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Lanterns On The Lake — Until The Colours Run

on January 16, 2014, 12:01am

After the release of much-hyped EPs and a studio album, Newcastle-based band Lanterns On The Lake was rocked by the departure of two band members and the increasingly torrid political climate in the U.K. Until The Colours Run, their heavily anticipated sophomore LP, features atmospheric, post-rock-influenced guitars matched with airy, delicate vocals and dreamy piano arrangements. It’s a wonderfully beautiful combination at its heights, but Until The Colours Run never soars as much as it feels like it should.

These songs crescendo, swell, and swoon, often anchored by member Sara Kemp’s magnificent string arrangements. Vocalist Hazel Wilde proves to be a formidable frontwoman, taking on full vocal duties after co-vocalist Adam Sykes left the band. She ranges from breathy staccato on the woefully downbeat “The Ghost Sleeps Inside Me” to a Jonsi-esque falsetto on the soaring “You Soon Learn”, proving her versatility despite those tracks not being memorable. In fact, too often the band gets lost in its own wallowing, with every obligatory soaring crescendo feeling less cathartic with each passing track.

Lanterns on the Lake works best when picking up the tempo and venturing into more uplifting territory. For instance, after the sinewy guitar explosion near the end of the mournful opener “Elodie”, the band dives into “The Buffalo Days”, the album’s loudest, most chaotic offering, with lush guitars and dark opening line, “when this started, I was living like an animal and I didn’t have a hope in hell.” Highlight “Until The Colours Run” effectively follows this route without getting bogged down in similar messy business.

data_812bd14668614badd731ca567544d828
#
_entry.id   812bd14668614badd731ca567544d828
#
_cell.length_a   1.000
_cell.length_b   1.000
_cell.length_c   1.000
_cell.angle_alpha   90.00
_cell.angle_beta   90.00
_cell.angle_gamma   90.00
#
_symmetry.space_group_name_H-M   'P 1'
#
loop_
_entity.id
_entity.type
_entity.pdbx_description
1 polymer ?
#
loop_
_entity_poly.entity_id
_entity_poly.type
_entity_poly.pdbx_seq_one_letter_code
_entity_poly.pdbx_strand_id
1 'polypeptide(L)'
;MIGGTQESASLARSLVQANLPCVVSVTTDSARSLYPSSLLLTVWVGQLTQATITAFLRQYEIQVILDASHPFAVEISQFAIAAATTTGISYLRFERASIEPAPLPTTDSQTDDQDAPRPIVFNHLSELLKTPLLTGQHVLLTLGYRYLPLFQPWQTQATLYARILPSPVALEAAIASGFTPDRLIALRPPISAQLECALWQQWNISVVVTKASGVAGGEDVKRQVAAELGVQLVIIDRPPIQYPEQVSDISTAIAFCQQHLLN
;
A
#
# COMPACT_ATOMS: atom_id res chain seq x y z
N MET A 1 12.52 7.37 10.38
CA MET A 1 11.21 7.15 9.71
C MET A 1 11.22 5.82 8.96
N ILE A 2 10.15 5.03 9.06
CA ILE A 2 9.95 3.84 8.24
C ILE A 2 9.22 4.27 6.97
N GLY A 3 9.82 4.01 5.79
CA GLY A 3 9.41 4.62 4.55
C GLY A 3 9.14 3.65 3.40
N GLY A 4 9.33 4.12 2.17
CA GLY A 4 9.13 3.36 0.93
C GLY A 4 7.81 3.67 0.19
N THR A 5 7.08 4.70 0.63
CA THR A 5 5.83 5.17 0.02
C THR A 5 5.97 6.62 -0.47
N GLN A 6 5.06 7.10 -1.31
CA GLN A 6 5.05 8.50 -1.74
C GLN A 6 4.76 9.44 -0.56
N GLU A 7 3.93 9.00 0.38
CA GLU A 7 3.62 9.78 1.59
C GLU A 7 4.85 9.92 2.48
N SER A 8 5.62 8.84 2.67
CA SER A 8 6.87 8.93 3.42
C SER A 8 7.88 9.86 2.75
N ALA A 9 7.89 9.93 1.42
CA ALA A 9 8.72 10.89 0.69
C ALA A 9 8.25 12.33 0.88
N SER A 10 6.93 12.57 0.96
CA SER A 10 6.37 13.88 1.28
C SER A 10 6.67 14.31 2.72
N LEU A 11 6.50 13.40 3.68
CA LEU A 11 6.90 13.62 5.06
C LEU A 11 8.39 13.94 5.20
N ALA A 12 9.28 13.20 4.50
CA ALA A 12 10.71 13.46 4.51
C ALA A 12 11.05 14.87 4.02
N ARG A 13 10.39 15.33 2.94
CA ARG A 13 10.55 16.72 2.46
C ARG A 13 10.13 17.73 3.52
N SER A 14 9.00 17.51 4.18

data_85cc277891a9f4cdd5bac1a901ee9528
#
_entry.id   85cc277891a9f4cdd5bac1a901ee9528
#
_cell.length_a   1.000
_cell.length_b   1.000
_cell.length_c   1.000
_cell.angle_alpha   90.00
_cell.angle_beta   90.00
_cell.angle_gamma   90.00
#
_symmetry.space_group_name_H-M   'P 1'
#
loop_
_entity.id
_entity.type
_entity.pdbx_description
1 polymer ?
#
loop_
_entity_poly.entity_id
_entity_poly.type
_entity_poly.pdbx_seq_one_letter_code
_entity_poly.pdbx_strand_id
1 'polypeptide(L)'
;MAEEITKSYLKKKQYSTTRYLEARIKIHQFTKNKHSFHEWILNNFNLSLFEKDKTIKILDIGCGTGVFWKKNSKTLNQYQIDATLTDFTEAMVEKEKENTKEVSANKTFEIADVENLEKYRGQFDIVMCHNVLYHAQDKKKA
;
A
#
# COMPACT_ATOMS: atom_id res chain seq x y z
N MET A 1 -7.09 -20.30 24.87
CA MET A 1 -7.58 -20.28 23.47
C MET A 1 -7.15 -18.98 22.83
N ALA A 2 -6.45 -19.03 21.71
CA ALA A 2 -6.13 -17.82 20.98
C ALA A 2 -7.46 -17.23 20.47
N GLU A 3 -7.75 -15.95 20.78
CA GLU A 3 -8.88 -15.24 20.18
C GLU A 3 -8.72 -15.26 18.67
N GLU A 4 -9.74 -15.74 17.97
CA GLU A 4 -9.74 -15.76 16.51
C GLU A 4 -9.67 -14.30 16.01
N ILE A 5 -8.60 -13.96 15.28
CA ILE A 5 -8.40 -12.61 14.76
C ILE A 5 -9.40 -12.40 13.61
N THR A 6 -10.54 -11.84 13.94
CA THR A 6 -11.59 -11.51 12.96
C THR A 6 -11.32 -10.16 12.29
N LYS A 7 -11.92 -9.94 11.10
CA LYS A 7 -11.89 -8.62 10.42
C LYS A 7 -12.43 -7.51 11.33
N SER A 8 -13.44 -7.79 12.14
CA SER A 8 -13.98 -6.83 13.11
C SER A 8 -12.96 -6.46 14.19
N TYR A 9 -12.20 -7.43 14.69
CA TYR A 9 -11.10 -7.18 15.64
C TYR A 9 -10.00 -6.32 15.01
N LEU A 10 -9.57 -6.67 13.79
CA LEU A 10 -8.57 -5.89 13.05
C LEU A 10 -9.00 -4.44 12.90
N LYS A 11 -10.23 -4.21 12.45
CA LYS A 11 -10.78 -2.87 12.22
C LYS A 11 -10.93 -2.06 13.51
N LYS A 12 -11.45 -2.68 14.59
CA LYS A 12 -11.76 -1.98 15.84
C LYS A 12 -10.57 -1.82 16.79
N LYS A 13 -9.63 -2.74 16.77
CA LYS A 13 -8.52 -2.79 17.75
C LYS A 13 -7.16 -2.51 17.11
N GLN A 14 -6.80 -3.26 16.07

Lanterns On The Lake have largely tightened up after losing those bandmates, leaving behind some of the meandering that plagued their debut, Gracious Tide, Take Me Home. Despite this, the newly-reconfigured group has trouble venturing out of their comfort zone, and though they do their brand of pensive, romantic tunes well, the songs run the risk of being too repetitive. With the pieces not yet there, Lanterns On The Lake is still an immensely promising band that’s one risky move away releasing a stunning album and filling stadiums.

Essential Tracks: “Until The Colours Run”, “Another Tale From Another English Town”, and “Our Cool Decay”